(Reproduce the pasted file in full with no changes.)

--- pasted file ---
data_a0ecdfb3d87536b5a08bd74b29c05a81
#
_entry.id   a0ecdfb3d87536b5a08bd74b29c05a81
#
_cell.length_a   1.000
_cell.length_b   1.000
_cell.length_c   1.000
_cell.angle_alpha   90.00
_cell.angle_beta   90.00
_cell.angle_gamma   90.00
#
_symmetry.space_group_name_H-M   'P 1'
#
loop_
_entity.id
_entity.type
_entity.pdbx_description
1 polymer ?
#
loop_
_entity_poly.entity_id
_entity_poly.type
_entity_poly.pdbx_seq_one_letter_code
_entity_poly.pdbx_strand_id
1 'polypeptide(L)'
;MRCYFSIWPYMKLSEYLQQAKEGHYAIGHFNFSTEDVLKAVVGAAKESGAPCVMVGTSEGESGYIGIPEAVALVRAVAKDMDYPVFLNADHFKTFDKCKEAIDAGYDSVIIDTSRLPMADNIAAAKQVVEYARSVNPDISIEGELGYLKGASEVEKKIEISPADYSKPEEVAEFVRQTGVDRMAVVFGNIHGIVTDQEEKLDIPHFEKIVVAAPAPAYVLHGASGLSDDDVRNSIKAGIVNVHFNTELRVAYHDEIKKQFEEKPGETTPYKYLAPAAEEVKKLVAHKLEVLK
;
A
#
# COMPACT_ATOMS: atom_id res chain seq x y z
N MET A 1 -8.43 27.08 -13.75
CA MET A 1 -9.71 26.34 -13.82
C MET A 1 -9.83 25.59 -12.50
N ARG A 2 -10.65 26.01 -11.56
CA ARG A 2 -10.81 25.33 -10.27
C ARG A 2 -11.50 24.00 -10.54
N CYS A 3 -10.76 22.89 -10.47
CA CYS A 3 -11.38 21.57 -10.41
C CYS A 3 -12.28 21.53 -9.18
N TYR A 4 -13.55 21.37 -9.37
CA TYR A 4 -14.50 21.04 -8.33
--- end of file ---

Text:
data_a0ecdfb3d87536b5a08bd74b29c05a81
#
_entry.id   a0ecdfb3d87536b5a08bd74b29c05a81
#
_cell.length_a   1.000
_cell.length_b   1.000
_cell.length_c   1.000
_cell.angle_alpha   90.00
_cell.angle_beta   90.00
_cell.angle_gamma   90.00
#
_symmetry.space_group_name_H-M   'P 1'
#
loop_
_entity.id
_entity.type
_entity.pdbx_description
1 polymer ?
#
loop_
_entity_poly.entity_id
_entity_poly.type
_entity_poly.pdbx_seq_one_letter_code
_entity_poly.pdbx_strand_id
1 'polypeptide(L)'
;MRCYFSIWPYMKLSEYLQQAKEGHYAIGHFNFSTEDVLKAVVGAAKESGAPCVMVGTSEGESGYIGIPEAVALVRAVAKDMDYPVFLNADHFKTFDKCKEAIDAGYDSVIIDTSRLPMADNIAAAKQVVEYARSVNPDISIEGELGYLKGASEVEKKIEISPADYSKPEEVAEFVRQTGVDRMAVVFGNIHGIVTDQEEKLDIPHFEKIVVAAPAPAYVLHGASGLSDDDVRNSIKAGIVNVHFNTELRVAYHDEIKKQFEEKPGETTPYKYLAPAAEEVKKLVAHKLEVLK
;
A
#
# COMPACT_ATOMS: atom_id res chain seq x y z
N MET A 1 -8.43 27.08 -13.75
CA MET A 1 -9.71 26.34 -13.82
C MET A 1 -9.83 25.59 -12.50
N ARG A 2 -10.65 26.01 -11.56
CA ARG A 2 -10.81 25.33 -10.27
C ARG A 2 -11.50 24.00 -10.54
N CYS A 3 -10.76 22.89 -10.47
CA CYS A 3 -11.38 21.57 -10.41
C CYS A 3 -12.28 21.53 -9.18
N TYR A 4 -13.55 21.37 -9.37
CA TYR A 4 -14.50 21.04 -8.33